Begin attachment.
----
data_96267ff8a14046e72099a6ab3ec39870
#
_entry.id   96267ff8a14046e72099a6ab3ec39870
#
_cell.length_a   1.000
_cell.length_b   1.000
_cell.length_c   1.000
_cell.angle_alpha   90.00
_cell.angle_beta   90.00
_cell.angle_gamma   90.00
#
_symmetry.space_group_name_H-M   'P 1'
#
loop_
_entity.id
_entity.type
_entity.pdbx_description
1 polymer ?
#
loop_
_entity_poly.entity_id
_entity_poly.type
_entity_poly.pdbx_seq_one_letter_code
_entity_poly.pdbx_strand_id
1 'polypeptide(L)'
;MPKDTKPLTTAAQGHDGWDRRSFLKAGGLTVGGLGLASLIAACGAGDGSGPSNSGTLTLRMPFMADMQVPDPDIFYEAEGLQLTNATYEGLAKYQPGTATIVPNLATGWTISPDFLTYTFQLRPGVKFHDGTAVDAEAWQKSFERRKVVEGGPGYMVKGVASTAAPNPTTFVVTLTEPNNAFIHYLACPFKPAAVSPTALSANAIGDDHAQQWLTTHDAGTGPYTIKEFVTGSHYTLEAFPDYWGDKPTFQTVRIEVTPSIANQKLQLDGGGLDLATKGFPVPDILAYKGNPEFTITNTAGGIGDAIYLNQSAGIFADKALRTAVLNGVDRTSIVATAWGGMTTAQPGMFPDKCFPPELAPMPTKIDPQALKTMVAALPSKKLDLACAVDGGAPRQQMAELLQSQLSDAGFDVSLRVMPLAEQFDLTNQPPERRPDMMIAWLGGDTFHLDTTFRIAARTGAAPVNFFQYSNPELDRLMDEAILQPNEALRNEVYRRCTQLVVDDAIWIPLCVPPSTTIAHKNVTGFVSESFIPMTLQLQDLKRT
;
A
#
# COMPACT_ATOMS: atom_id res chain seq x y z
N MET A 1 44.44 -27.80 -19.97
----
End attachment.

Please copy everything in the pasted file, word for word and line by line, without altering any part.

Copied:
data_96267ff8a14046e72099a6ab3ec39870
#
_entry.id   96267ff8a14046e72099a6ab3ec39870
#
_cell.length_a   1.000
_cell.length_b   1.000
_cell.length_c   1.000
_cell.angle_alpha   90.00
_cell.angle_beta   90.00
_cell.angle_gamma   90.00
#
_symmetry.space_group_name_H-M   'P 1'
#
loop_
_entity.id
_entity.type
_entity.pdbx_description
1 polymer ?
#
loop_
_entity_poly.entity_id
_entity_poly.type
_entity_poly.pdbx_seq_one_letter_code
_entity_poly.pdbx_strand_id
1 'polypeptide(L)'
;MPKDTKPLTTAAQGHDGWDRRSFLKAGGLTVGGLGLASLIAACGAGDGSGPSNSGTLTLRMPFMADMQVPDPDIFYEAEGLQLTNATYEGLAKYQPGTATIVPNLATGWTISPDFLTYTFQLRPGVKFHDGTAVDAEAWQKSFERRKVVEGGPGYMVKGVASTAAPNPTTFVVTLTEPNNAFIHYLACPFKPAAVSPTALSANAIGDDHAQQWLTTHDAGTGPYTIKEFVTGSHYTLEAFPDYWGDKPTFQTVRIEVTPSIANQKLQLDGGGLDLATKGFPVPDILAYKGNPEFTITNTAGGIGDAIYLNQSAGIFADKALRTAVLNGVDRTSIVATAWGGMTTAQPGMFPDKCFPPELAPMPTKIDPQALKTMVAALPSKKLDLACAVDGGAPRQQMAELLQSQLSDAGFDVSLRVMPLAEQFDLTNQPPERRPDMMIAWLGGDTFHLDTTFRIAARTGAAPVNFFQYSNPELDRLMDEAILQPNEALRNEVYRRCTQLVVDDAIWIPLCVPPSTTIAHKNVTGFVSESFIPMTLQLQDLKRT
;
A
#
# COMPACT_ATOMS: atom_id res chain seq x y z
N MET A 1 44.44 -27.80 -19.97